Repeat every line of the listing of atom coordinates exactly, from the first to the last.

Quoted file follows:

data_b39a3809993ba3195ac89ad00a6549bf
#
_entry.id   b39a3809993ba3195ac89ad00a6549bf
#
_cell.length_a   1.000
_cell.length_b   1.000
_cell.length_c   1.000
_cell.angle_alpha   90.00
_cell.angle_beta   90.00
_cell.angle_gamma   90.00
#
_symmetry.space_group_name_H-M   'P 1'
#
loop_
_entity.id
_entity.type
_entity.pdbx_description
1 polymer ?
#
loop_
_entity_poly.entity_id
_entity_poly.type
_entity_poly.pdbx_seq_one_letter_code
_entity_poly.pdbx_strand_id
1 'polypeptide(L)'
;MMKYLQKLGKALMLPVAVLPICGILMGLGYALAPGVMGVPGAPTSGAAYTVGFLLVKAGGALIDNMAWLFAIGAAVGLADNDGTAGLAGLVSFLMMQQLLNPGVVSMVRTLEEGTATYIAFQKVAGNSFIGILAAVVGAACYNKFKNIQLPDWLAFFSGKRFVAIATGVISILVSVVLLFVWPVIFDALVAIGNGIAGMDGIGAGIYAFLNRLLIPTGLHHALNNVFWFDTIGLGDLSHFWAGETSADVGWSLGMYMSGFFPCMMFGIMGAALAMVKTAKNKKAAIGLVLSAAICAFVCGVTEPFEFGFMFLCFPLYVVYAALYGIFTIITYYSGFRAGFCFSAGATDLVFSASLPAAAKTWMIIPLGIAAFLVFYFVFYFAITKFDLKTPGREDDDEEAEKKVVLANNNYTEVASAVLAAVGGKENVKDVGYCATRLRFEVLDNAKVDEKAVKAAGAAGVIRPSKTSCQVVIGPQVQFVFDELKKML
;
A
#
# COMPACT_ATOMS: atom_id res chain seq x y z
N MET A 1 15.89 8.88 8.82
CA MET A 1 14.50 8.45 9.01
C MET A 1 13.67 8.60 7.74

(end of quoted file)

data_b39a3809993ba3195ac89ad00a6549bf
#
_entry.id   b39a3809993ba3195ac89ad00a6549bf
#
_cell.length_a   1.000
_cell.length_b   1.000
_cell.length_c   1.000
_cell.angle_alpha   90.00
_cell.angle_beta   90.00
_cell.angle_gamma   90.00
#
_symmetry.space_group_name_H-M   'P 1'
#
loop_
_entity.id
_entity.type
_entity.pdbx_description
1 polymer ?
#
loop_
_entity_poly.entity_id
_entity_poly.type
_entity_poly.pdbx_seq_one_letter_code
_entity_poly.pdbx_strand_id
1 'polypeptide(L)'
;MMKYLQKLGKALMLPVAVLPICGILMGLGYALAPGVMGVPGAPTSGAAYTVGFLLVKAGGALIDNMAWLFAIGAAVGLADNDGTAGLAGLVSFLMMQQLLNPGVVSMVRTLEEGTATYIAFQKVAGNSFIGILAAVVGAACYNKFKNIQLPDWLAFFSGKRFVAIATGVISILVSVVLLFVWPVIFDALVAIGNGIAGMDGIGAGIYAFLNRLLIPTGLHHALNNVFWFDTIGLGDLSHFWAGETSADVGWSLGMYMSGFFPCMMFGIMGAALAMVKTAKNKKAAIGLVLSAAICAFVCGVTEPFEFGFMFLCFPLYVVYAALYGIFTIITYYSGFRAGFCFSAGATDLVFSASLPAAAKTWMIIPLGIAAFLVFYFVFYFAITKFDLKTPGREDDDEEAEKKVVLANNNYTEVASAVLAAVGGKENVKDVGYCATRLRFEVLDNAKVDEKAVKAAGAAGVIRPSKTSCQVVIGPQVQFVFDELKKML
;
A
#
# COMPACT_ATOMS: atom_id res chain seq x y z
N MET A 1 15.89 8.88 8.82
CA MET A 1 14.50 8.45 9.01
C MET A 1 13.67 8.60 7.74